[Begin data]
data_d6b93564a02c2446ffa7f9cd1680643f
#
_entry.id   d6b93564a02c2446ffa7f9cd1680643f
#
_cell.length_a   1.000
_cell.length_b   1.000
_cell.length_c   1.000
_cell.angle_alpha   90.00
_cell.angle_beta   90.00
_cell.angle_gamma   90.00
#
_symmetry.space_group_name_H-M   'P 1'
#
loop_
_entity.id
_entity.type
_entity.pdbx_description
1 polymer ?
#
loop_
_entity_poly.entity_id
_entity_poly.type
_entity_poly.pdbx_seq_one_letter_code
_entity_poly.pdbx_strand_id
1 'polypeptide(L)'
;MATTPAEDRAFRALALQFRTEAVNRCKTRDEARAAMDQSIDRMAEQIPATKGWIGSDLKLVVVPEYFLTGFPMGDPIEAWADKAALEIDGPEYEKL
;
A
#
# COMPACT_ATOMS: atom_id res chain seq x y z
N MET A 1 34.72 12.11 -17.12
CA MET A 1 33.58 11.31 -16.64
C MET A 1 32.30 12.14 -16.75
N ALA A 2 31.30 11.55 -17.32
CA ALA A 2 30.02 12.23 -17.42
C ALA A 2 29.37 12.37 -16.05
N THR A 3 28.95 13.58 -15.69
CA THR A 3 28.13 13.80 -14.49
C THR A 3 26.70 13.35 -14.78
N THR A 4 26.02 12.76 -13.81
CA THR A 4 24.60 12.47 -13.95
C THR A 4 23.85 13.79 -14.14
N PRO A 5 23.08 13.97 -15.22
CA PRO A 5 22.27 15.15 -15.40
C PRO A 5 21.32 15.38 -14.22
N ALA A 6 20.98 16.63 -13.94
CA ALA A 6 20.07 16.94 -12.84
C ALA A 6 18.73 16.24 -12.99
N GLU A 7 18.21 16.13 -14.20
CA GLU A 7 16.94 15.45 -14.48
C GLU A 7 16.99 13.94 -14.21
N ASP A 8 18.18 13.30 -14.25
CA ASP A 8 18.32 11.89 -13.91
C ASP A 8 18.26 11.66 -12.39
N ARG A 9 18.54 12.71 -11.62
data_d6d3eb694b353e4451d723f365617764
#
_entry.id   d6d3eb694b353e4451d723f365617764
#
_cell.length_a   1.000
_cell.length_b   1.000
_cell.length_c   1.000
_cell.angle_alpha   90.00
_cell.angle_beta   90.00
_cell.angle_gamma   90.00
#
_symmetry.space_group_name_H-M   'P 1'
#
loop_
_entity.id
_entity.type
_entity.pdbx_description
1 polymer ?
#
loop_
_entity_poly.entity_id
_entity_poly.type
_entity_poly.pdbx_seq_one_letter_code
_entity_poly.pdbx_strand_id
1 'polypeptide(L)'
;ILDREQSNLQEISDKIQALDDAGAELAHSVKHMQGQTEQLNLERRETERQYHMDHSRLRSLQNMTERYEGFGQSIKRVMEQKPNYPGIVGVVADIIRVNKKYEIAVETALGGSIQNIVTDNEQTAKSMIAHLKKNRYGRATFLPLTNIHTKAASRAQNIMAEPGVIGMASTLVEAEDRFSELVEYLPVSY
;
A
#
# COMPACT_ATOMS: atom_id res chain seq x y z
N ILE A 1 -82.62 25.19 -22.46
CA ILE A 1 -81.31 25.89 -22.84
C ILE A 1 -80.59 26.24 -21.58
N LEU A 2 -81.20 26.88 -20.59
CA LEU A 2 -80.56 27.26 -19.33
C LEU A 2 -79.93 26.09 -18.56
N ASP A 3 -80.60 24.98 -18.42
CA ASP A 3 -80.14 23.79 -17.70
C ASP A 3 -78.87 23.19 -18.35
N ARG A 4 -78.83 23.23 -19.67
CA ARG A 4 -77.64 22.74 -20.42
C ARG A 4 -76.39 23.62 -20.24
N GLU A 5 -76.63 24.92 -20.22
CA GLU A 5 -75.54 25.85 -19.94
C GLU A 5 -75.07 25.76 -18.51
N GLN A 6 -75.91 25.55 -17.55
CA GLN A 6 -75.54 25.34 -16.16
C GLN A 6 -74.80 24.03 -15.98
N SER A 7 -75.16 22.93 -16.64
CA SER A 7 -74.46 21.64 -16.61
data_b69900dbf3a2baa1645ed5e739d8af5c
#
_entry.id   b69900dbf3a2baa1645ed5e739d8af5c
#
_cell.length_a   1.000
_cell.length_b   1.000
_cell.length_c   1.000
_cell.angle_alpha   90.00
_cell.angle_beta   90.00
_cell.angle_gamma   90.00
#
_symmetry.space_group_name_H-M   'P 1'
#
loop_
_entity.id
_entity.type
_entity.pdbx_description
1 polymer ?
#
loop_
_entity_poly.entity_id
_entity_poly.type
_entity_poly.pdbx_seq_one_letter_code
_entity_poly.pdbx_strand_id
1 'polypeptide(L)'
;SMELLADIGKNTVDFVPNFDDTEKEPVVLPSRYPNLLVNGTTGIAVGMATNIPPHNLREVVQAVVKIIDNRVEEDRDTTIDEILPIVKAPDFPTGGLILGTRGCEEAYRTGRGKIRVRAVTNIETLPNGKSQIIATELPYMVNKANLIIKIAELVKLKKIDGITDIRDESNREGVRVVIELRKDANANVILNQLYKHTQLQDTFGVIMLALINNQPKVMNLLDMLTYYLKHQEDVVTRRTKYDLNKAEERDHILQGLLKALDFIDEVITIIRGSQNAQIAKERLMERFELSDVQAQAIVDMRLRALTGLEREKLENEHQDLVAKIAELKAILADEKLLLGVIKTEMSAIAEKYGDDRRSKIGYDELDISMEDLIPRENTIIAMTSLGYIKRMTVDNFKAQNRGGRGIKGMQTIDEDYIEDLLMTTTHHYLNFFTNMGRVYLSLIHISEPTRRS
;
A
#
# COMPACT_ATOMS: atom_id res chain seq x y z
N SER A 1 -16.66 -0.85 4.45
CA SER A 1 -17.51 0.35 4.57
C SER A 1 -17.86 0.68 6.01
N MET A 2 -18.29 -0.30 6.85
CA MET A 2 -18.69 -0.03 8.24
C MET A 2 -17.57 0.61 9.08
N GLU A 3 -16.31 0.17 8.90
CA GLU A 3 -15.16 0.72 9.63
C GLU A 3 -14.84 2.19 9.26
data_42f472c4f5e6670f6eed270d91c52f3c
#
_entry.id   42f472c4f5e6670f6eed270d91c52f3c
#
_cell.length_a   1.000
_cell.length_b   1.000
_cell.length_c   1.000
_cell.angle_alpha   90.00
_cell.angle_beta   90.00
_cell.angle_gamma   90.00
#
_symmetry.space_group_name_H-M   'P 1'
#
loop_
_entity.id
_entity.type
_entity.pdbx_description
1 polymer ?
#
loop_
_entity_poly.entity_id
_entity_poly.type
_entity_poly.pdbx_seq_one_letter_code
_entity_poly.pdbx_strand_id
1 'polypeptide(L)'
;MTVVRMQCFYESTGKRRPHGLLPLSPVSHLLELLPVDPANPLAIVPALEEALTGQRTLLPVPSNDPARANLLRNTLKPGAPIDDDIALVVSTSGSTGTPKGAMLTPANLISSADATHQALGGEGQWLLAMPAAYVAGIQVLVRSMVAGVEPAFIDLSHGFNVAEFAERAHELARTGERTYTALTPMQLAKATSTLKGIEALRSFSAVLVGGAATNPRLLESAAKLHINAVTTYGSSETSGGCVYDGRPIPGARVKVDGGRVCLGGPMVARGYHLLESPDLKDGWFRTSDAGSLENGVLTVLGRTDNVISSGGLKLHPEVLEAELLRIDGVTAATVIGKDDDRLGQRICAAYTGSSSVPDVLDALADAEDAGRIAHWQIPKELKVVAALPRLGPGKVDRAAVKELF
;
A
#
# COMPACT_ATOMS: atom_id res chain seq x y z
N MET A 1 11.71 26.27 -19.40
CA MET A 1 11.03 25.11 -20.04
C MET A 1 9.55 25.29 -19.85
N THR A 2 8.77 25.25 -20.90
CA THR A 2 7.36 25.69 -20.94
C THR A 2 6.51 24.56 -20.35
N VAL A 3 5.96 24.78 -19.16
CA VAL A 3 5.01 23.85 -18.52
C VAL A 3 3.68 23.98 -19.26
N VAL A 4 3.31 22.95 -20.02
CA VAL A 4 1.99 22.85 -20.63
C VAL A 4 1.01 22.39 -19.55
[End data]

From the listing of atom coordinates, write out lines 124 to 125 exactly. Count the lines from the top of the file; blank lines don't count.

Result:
#
loop_